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The monsoon


A couple of days after Guru Purnima the first rains have timidly started. They call it monsoon and it usually arrives towards the middle or the end of June. This year it was late and farmers were waiting for it in trepidation. We too were waiting for it because the week before the thermometer had reached the annual peak of 46° again.

The garden

When the monsoon begins, nature seems to vigorously spring up again and is mantled with colors, sound and smells. The nights, quiet before the rains, fill with the deafening croaking of thousands of frogs, appeared as if by a miracle. During the dry season insects are generally absent and none misses them but now they reappear in abnormal numbers, retaking their environment and giving some trouble to the humans.


A lizard on the hedge

This hot and humid weather facilitates infections, fever and other unpleasant tropical diseases. In the nearby villages there have already been the first cases of malaria. Now the hospital has to face the emergencies of this season and every day there are children in infirmary.


Last enrollments

The enrollments are closed, we outnumbered the pupils enrolled last year and reached a total of 408 children. Going all over the classrooms, it’s easy to see that many of the kids are brothers and sisters, put in different classes but you can happen to find them even in the same class.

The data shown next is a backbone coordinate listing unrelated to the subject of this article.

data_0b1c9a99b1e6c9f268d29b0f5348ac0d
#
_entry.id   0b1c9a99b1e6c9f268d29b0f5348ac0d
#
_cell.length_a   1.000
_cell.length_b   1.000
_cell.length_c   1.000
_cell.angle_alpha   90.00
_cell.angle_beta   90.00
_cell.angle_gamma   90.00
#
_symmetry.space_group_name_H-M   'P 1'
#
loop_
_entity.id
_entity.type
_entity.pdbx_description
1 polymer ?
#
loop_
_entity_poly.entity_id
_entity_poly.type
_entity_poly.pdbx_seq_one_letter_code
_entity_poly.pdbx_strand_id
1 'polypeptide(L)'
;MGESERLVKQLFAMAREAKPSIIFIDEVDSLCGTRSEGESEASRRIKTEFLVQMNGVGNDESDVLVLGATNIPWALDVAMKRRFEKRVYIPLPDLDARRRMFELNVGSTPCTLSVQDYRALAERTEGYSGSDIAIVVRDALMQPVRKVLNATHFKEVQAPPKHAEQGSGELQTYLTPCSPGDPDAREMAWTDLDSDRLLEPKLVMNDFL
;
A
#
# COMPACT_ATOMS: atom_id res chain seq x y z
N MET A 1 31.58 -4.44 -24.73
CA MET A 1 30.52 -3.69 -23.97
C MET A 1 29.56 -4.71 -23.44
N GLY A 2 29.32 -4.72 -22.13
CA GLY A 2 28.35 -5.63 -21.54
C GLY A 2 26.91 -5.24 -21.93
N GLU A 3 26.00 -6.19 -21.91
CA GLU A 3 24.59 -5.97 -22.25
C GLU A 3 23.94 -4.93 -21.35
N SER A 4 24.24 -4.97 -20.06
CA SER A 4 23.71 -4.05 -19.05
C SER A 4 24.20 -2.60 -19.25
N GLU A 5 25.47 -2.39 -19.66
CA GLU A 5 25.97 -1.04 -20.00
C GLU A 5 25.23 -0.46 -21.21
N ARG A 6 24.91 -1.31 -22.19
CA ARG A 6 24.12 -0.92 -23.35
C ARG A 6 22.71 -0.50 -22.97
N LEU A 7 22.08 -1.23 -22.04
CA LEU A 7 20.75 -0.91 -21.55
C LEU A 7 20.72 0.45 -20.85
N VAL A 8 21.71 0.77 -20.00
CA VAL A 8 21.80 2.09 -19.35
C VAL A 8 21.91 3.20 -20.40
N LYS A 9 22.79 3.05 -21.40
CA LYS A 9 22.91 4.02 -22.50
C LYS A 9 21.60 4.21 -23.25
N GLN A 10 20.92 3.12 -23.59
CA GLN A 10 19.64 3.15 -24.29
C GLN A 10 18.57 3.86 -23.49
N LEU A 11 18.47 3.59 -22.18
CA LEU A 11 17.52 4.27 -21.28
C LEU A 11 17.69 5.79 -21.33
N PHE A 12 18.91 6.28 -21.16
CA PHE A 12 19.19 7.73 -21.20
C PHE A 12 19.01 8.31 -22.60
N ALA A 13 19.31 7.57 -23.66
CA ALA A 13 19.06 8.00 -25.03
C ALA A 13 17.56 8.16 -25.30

Morning exercices

After finishing the terracing, we allowed ourselves a short holiday and we left for visiting Tarapith, then we went also to Kalighat, in Kolkata (Calcutta). A one-week journey to two Shakti Piths in Bengal I have never seen before and my first experience in Calcutta.


Tarapith, Bengal

The British rule had Calcutta as the capital until 1912. This city was developed by the India Company whose mark can be still seen in the town centre. Many of the monumental colonial buildings where the Indian Empire was managed are now occupied by the Bengalese government and by its various agencies while the old town evokes a glorious past, with palaces and blocks that now are run-down and deserted, silent and sad witnesses to an age already passed.


Old palaces in Calcutta

The new town is marked by modernity, keeps on growing, and is increased by people who have left the countryside. The inhabitants are about five millions, twelve millions if we add them up to the ones from the hinterland.


Shri Aghoreshwar’s room, Calcutta

The month of Saavan, between July and August, is dedicated to Shiva and many pilgrims dressed in orange carry the water they take from the Ganges in different places to the temples near home to perform ablutions to the Shivalingam. Varanasi is the city of Shiva and every Monday of this month, day dedicated to Shiva, hundreds of thousands of these pilgrims invade the city where Kashi Vishwanath temple is, obliging the city authorities to hold the traffic up. The main roads for Varanasi turn orange and traffic is heavily conditioned by it.


Orange people in a queue in Tarapith

In few days a solar power plant will be installed and will allow the school and the hospital to be energy independent. The plant has been generously donated by Shri Manoj Kumar. Heartfelt thanks to him and his family.


Little girls tie the bracelet

The Ganges has started swelling and is getting closer to the ashram. A young monitor lizard observes the bank from the front wall, but it takes cover quickly as soon as it sees our dog Bhola appear. I observe the green rose-ringed parakeets (Psittacula Krameri) flitting from crown to crown and pecking guava fruits (Psidium Guajava) while a storm is brewing on the horizon. This is the monsoon.